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20 Responses to Rafe’s Roundup 21 June

  1. Elizabeth (Lizzie) B.

    Rafe, Britain sounds even more lunatic on global warming now than it was a few years ago when I was last there. So lunatic that some groundswell is beginning to emerge, ably supported by James Delingpole, who also assists here, where at least our Opposition, pressured by its constituency, carries some sense on the issue. One can only hope that in the UK they have another long, cold, hard winter from October onwards, as another wake-up call.

  2. Maws

    I have numerous friends living all around England.
    All have complained of suffering from rolling blackouts – generally lasting anything upto 8 hours.

  3. I must apologise for an error in last week’s item on the Energy Bill, where I said that, through a Government amendment, we were now committed to reducing our electricity use by 27 per cent within six years and 40 per cent by 2030

    May I just point out that this is the sort of mindless bloody lunacy that occurs when one lives in an echo chamber in the Parliament Free Range Asylum, and there are no signals heard telling our esteemed patients of reality.
    The only treatment, of course, is the application of high velocity cricket bats. Repeatedly.

  4. Gab

    All have complained of suffering from rolling blackouts – generally lasting anything upto 8 hours.

    Back to the “good” old days before Thatcher.

  5. Gab, the Poms were lucky enough to get a Maggie Thatcher. It is horrifying to think that there isn’t her equivalent waiting in the wings in Great Britain.

  6. Gab

    Related:

    Exciting news about polar bears in eastern Canada: A peer-reviewed paper on the Davis Strait subpopulation study has finally been published in the Journal of Wildlife Management. It concludes that despite sea ice having declined since the 1970s, polar bear numbers in Davis Strait have not only increased to a greater density (bears per 1,000 km2) than other seasonal-ice subpopulations (like Western Hudson Bay), but may now have reached its carrying capacity.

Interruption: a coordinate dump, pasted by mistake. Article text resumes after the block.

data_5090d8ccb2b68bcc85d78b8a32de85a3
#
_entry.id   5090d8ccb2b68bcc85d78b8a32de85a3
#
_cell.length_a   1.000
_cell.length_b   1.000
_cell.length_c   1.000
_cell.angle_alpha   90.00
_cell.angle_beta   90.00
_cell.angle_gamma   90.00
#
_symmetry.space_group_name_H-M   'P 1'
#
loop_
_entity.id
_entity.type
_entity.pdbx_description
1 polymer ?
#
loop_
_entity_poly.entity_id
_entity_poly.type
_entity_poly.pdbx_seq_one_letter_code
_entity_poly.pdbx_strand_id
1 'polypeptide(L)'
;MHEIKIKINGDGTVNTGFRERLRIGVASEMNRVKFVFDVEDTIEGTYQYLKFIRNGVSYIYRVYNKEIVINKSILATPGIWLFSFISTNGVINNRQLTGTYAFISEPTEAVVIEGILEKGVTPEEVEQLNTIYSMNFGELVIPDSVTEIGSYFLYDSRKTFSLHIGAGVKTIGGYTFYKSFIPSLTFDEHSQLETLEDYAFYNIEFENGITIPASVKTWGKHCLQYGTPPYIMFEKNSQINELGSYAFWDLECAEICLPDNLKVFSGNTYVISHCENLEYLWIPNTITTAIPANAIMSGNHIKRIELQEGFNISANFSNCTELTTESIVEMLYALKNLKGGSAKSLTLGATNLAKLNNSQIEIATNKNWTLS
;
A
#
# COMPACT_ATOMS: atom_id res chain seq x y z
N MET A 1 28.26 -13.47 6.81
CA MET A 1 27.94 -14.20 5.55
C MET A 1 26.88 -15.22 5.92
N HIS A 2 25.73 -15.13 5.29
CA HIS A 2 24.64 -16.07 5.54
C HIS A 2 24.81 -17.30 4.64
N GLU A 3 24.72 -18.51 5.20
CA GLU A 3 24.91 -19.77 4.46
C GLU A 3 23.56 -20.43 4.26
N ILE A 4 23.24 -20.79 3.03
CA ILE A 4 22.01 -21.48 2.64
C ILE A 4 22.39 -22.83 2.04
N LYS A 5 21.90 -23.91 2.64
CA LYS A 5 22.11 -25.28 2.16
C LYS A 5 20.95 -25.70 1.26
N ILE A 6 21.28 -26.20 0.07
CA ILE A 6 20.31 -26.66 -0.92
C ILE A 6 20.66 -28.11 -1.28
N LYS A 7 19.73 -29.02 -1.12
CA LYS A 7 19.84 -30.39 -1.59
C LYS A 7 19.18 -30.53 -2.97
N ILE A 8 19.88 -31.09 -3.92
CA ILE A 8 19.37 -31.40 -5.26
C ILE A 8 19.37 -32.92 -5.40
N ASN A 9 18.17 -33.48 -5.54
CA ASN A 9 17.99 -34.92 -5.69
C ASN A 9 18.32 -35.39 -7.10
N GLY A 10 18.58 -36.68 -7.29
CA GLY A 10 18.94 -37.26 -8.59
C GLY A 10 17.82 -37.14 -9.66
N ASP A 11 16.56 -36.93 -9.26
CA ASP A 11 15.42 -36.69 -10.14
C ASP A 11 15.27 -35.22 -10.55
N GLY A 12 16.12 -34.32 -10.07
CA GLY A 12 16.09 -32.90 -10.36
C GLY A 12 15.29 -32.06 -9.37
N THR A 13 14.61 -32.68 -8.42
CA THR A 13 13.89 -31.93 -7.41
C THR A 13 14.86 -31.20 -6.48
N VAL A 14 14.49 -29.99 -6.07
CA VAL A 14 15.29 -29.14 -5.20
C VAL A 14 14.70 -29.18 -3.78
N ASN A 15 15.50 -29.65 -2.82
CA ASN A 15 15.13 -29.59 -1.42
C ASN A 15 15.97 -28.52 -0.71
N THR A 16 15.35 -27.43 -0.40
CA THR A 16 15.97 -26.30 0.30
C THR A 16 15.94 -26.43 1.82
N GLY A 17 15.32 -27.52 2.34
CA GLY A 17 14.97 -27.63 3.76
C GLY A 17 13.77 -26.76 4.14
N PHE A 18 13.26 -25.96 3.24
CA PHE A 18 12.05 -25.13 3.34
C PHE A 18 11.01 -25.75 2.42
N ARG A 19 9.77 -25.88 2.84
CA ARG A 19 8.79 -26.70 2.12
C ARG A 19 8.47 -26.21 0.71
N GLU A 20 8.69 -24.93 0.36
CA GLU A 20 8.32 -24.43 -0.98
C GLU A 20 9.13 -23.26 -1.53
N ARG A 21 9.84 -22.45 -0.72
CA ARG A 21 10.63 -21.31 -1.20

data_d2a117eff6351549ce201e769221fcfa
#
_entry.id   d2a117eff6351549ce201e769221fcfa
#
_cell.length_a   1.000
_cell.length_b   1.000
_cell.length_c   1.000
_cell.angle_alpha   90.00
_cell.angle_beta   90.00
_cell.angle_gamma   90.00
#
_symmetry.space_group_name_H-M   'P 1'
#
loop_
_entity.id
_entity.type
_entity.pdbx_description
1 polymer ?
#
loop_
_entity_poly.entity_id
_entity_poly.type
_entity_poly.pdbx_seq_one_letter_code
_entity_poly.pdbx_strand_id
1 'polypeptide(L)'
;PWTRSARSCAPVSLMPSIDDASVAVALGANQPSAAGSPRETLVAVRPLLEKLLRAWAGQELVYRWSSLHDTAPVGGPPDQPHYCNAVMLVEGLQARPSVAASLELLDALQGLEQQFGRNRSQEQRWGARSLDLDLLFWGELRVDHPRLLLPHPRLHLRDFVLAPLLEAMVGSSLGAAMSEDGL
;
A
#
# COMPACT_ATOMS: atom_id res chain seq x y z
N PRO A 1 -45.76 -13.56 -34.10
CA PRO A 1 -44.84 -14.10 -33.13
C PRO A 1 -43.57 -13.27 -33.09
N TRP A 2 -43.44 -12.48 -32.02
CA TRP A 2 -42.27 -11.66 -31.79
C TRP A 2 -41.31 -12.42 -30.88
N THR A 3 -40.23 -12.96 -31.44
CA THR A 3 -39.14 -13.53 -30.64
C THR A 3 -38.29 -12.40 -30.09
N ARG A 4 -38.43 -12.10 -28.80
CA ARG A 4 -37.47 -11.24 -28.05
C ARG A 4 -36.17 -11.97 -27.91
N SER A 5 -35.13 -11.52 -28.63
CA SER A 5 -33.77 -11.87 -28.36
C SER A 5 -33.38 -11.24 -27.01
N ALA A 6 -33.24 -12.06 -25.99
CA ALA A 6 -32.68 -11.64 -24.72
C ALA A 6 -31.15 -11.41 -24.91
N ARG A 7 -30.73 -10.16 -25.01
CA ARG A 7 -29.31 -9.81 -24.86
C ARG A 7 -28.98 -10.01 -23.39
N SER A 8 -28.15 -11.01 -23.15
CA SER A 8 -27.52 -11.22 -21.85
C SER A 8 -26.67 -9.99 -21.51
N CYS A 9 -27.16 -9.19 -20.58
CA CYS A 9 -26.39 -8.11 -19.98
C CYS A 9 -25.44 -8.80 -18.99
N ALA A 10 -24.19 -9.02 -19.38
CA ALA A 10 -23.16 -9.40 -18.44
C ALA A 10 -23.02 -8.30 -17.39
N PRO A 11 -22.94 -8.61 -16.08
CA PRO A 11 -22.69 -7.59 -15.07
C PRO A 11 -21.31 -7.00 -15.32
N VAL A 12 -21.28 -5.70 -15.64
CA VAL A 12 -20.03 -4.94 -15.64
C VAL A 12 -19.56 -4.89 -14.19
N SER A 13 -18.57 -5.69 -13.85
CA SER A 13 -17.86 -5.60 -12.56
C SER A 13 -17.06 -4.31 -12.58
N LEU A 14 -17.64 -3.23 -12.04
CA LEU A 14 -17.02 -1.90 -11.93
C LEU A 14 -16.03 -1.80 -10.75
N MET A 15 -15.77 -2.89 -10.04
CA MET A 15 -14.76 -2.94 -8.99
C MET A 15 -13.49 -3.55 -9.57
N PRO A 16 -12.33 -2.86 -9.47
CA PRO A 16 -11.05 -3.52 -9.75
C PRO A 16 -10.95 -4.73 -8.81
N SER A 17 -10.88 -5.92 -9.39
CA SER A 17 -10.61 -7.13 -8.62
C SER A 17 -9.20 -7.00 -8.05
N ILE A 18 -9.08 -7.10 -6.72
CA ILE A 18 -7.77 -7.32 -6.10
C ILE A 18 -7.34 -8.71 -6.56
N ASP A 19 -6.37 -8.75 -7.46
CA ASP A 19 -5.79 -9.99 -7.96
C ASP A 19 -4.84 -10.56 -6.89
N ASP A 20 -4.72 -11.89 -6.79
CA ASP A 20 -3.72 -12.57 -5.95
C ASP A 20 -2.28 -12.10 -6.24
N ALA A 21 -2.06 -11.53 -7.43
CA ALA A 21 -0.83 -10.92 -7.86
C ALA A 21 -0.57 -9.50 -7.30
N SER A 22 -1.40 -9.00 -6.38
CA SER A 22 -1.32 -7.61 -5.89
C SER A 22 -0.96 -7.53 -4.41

This is great news. But where is the shouting from the roof-tops? The study was published online in February and in print in April. No press release was issued that I could find and, consequently, there was no news coverage.

    http://opinion.financialpost.com/2013/06/12/junk-science-week-now-we-have-too-many-polar-bears/

  7. Driftforge

    It is horrifying to think that there isn’t her equivalent waiting in the wings in Great Britain.

    I can’t wait for the spectacle of Boris and Nigel running the place. No, neither of them is a Thatcher, but I suspect the humour they inevitably provide will be of immeasurable benefit on its own.

  8. cohenite

    Australia had universal 24/7 power when Bayswater was built in 1984; prior to 1984 blackouts were the norm.

    In a country which could not only power the world for the next millenium, let alone itself, if and when blackouts do reoccur in this nation, the people responsible should be placed naked in the middle of the Simpson Desert.

  9. jupes

    Did you know the Sydney Funnel Web is not only the most venomous spider but its fangs can pierce toenails.

    Youch!

  10. Gab

    Not a chance in hell of me clinking on that link.

  11. Ant

    On the government regulation thing, don’t you love how big government never grows tired of imposing more and more regulations on us to ensure our safety?

    From literally thousands of OHS laws in workplaces to road safety rules to cigarette labelling to alcohol consumption to rules about public parks and playground equipment to utility safety rules, etc etc. The list is quite literally both endless and everchanging.